________________ CM . . . . Volume XII Number 16 . . . .April 14, 2006


Go to the Net: Eight Goals That Changed the Game.

Al Strachan.
Toronto, ON: Doubleday Canada/Random House of Canada, 2005.
298 pp., cloth, $32.95.
ISBN 0-385-66182-7.

Subject Headings:

Grades 10 and up / Ages 15 and up.

Review by Thomas F. Chambers.

**½ /4



"They had this rhythm going, this energy getting ready." Keenan paused. Then he smiled."Then we came out and we were getting smoked."

For a while, it appeared that instead of getting a dream game, the new generation of fans would see their worst nightmare. The Soviets scored early and often and quickly built a 3-0 lead.

Keenan laughed about it later, but he wasn't laughing at the time. "I thought, 'If I don't do something in a hurry, I'm going to get in the car and drive north and they'll never hear from me again.'”

"We were down 3-0 in a hurry. Eleven minutes in and we were down 3-0!" Worse still, Gretzky was exhausted. In an effort to stem the tide, Keenan had begun double-shifting him early, and his energy was depleted.


Go To The Net is a book for hockey lovers. It deals with the events surrounding eight goals that the author, Al Strachan, feels were of major importance to the game of hockey. These were exciting goals that Strachan witnessed from 1979 to 2002, not from the whole history of hockey or the NHL. Five were scored during international competitions involving a Canadian team. Go To The Net analyses these goals and their influence on the game.

     Strachan has been writing about hockey for 30 years and clearly loves the game. Presently a sports reporter with the Toronto Sun, he had similar jobs with other newspapers and was also a regular for 10 years on "Hockey Night in Canada." He writes knowledgeably about the game and seems addicted to it in a fashion similar to that of some of the coaches and players he mentions. Nothing is more important to him than “the game” and how it is played, coached, and managed.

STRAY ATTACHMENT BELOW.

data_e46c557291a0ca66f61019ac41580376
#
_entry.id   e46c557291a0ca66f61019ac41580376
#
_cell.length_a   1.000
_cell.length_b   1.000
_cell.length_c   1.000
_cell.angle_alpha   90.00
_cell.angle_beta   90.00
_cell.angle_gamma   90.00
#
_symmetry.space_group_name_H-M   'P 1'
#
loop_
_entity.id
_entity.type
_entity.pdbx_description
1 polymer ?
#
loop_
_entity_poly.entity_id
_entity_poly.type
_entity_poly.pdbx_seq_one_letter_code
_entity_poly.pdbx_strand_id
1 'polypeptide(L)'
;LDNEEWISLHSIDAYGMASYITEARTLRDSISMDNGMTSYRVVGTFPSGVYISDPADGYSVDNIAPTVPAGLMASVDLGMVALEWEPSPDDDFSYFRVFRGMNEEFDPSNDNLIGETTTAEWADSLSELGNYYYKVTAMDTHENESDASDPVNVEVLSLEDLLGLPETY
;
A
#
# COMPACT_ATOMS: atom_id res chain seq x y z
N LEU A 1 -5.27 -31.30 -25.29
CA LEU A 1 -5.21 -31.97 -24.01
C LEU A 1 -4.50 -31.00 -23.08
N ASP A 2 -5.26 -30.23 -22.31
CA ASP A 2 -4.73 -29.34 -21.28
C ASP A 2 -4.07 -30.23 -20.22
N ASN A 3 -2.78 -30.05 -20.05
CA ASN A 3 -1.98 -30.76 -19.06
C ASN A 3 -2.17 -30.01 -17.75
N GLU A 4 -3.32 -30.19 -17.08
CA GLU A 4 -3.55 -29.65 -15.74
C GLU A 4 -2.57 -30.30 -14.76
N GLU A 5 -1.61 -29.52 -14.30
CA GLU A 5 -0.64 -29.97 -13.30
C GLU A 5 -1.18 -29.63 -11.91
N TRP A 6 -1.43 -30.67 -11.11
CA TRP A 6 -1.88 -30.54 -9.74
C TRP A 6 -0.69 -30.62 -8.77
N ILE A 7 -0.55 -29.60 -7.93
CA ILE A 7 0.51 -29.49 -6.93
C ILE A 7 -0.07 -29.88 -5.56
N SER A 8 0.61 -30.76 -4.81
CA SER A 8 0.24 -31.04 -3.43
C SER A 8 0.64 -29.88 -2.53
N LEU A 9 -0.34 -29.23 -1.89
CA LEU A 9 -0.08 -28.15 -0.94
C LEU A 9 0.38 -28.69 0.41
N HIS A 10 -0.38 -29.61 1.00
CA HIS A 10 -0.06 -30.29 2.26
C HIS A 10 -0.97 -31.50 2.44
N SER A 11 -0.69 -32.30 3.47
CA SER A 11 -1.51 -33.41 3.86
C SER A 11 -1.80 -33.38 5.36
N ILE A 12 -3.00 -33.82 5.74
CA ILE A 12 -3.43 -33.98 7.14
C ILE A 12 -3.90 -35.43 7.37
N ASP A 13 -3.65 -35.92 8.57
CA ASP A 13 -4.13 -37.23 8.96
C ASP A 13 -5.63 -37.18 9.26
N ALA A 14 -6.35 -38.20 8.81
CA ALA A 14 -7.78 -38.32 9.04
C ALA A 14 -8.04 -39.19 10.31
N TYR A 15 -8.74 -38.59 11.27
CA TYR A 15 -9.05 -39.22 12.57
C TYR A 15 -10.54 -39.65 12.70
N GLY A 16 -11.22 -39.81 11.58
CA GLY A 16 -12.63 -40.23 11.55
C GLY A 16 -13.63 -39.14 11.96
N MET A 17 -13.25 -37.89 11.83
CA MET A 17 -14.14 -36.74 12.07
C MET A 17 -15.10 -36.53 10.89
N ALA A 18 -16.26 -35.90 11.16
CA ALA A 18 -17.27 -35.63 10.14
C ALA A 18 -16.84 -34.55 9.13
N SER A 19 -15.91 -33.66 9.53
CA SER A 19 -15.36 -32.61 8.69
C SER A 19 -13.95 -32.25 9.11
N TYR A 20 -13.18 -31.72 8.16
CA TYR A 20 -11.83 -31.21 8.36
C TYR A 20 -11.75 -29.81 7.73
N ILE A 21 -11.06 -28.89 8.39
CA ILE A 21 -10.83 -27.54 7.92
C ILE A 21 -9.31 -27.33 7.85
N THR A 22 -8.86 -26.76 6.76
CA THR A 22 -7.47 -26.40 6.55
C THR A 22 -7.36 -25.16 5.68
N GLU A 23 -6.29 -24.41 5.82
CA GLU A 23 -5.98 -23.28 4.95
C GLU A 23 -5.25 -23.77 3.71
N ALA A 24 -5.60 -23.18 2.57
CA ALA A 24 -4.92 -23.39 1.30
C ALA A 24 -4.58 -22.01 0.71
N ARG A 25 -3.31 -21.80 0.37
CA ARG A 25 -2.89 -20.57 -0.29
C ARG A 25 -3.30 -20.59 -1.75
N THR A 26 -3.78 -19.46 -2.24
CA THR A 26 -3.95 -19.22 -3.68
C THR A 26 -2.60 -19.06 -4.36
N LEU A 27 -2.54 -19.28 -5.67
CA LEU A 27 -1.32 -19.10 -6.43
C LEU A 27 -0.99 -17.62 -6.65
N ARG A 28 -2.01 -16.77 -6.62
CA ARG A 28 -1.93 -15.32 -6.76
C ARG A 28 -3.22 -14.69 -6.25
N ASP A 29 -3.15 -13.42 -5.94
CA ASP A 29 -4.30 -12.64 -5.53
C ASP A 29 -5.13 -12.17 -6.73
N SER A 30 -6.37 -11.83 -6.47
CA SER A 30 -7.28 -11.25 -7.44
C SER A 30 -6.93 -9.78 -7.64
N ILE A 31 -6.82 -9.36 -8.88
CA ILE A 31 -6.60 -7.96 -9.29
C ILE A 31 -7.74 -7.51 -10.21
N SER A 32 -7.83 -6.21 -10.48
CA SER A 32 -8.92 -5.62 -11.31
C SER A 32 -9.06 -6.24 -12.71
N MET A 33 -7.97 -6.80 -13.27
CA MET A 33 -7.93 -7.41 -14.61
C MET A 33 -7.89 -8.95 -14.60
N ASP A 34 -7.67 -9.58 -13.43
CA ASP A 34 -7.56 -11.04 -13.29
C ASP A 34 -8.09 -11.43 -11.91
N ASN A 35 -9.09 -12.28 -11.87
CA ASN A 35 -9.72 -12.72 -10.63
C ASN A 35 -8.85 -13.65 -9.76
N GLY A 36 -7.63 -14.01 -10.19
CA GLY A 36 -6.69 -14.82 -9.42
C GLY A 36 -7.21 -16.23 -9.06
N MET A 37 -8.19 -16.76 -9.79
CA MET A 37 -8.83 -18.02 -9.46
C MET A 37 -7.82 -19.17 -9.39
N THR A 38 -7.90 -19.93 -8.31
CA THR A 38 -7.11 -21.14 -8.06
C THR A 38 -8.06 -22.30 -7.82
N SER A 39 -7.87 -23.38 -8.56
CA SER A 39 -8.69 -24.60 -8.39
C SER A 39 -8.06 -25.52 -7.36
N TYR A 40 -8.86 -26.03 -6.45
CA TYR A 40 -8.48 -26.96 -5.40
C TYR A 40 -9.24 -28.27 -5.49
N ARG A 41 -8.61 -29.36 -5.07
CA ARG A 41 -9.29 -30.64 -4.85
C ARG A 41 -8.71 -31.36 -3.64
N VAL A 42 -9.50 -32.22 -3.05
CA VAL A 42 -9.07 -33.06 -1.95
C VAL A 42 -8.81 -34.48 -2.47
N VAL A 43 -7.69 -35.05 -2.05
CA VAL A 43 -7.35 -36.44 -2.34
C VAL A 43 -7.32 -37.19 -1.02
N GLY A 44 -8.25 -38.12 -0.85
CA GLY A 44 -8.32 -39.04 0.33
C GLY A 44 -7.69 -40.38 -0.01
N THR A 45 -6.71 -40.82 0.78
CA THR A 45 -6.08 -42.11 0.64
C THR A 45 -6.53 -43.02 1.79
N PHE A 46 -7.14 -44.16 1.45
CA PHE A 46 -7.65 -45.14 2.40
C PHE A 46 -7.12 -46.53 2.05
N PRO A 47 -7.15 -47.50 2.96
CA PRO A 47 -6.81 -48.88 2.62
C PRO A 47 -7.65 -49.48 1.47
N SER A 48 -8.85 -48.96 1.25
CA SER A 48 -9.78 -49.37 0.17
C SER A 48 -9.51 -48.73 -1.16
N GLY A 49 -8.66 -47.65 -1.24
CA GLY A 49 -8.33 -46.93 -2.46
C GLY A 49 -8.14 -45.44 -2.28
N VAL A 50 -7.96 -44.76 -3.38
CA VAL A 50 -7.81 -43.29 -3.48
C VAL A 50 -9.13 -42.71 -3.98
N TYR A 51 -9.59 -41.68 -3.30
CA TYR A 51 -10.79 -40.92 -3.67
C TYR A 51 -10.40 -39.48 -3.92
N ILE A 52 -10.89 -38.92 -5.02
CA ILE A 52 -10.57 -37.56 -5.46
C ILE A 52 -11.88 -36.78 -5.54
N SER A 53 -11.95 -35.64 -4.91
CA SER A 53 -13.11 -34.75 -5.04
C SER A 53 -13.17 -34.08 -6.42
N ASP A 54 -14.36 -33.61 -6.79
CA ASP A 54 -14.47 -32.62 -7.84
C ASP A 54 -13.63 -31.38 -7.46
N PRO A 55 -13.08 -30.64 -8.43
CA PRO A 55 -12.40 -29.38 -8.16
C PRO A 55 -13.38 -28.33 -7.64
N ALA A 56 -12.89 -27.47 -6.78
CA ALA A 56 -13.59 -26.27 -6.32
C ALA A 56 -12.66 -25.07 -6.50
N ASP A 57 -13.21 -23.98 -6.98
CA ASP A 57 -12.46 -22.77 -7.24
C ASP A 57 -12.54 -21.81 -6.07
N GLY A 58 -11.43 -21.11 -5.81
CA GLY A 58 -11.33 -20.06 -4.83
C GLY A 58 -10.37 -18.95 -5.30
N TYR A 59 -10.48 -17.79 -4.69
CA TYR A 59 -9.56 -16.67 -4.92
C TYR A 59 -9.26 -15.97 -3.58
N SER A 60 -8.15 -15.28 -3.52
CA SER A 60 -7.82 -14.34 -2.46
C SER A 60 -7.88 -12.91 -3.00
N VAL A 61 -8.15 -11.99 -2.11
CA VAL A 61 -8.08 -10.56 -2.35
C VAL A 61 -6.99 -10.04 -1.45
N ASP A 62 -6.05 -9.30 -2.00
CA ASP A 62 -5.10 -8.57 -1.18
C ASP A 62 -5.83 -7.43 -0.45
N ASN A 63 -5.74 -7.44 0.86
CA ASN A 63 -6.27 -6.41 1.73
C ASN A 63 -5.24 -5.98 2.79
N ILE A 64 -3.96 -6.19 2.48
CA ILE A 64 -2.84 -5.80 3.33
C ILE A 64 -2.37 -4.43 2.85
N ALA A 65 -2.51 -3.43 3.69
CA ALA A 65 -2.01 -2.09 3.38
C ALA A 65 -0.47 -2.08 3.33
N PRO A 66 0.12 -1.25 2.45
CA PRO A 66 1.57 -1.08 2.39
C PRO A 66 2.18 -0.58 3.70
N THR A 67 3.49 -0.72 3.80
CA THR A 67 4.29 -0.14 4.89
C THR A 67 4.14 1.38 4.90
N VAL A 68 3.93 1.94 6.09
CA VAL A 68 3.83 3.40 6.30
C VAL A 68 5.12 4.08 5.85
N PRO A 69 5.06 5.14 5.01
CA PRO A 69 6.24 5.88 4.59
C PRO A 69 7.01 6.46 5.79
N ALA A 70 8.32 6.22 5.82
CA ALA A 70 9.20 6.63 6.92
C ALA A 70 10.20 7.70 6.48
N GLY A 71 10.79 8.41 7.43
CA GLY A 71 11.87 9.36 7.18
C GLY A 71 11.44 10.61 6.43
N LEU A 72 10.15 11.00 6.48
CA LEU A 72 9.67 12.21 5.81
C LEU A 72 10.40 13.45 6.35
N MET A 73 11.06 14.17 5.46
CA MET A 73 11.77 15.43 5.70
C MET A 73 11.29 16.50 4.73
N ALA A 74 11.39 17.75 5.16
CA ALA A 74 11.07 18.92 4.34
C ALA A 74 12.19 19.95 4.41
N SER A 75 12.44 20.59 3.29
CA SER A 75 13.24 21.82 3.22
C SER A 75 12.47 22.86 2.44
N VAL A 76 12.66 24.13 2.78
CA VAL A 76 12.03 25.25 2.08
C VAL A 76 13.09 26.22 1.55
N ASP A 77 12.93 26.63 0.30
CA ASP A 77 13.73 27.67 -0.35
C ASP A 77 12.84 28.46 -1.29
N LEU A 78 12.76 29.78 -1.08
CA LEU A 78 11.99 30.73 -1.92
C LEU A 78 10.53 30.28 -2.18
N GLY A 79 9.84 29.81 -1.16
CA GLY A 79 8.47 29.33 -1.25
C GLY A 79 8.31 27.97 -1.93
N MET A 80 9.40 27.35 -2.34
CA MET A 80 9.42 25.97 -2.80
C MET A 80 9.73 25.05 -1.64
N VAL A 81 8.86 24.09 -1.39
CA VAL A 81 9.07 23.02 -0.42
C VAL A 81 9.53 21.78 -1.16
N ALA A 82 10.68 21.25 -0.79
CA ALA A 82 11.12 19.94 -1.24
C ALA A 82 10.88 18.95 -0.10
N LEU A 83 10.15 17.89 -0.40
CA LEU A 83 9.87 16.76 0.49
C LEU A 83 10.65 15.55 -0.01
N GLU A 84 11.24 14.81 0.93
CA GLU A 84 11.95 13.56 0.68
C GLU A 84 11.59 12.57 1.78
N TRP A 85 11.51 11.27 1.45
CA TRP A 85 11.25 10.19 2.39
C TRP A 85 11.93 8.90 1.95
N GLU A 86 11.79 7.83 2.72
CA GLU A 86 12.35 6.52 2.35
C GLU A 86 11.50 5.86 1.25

While Go To The Net has an index, the book is clearly intended as recreational reading. It does have eight pages of photographs of scenes from the games mentioned. All but two are coloured. They are placed together in one location, not scattered throughout the book. Since hockey is such a fast moving sport, still photos must be considered decorative rather than functional.

     There are eight chapters in the book. While the highlight of each is the goal Strachan believes to be of great importance to hockey, there is considerable detail about the games in which the goals were scored and the events leading up to them. For example, in “The Goal: February 11, 1979,” the first chapter, which is about game three between Canada and the Soviet Union for the Challenge Cup, Strachan provides good reasons for the Soviet victory. These include the discipline and conditioning of the Soviet players versus the lack of preparedness of the Canadians.

     Hockey enthusiasts will enjoy Go To The Net. Written during the 2004 NHL lockout when hockey seemed, to its serious fans, of greater importance than ever because of a fear of what the future might bring, the book has much to entertain and amuse them. One anecdote concerns Sam Pollock, General Manager of the Montreal Canadiens in the 1970s. In order to get Guy Lafleur, who was expected to become a great player, for the Canadiens, Pollock showed a devious side of his personality that helped to make the Canadiens a great team. Lafleur was the Canadiens first-round draft pick in 1971. In order to prevent the Los Angelus Kings, who were a very poor team and expected to finish last, from getting the chance to choose him, Pollock sent Ralph Backstrom, one of Montreal's best players to Los Angelus. The strategy worked. Backstrom helped the King's improve so that they were not the worst team in the league and, therefore, they were unable to choose Lafleur.

     Readers with less than an average interest in hockey may find Strachan's account of all the petty details surrounding the eight goals a bit boring. A history of the scoring of goals, after all, has only limited appeal.


Thomas F. Chambers is a retired college teacher living in North Bay, ON.

To comment on this title or this review, send mail to cm@umanitoba.ca.

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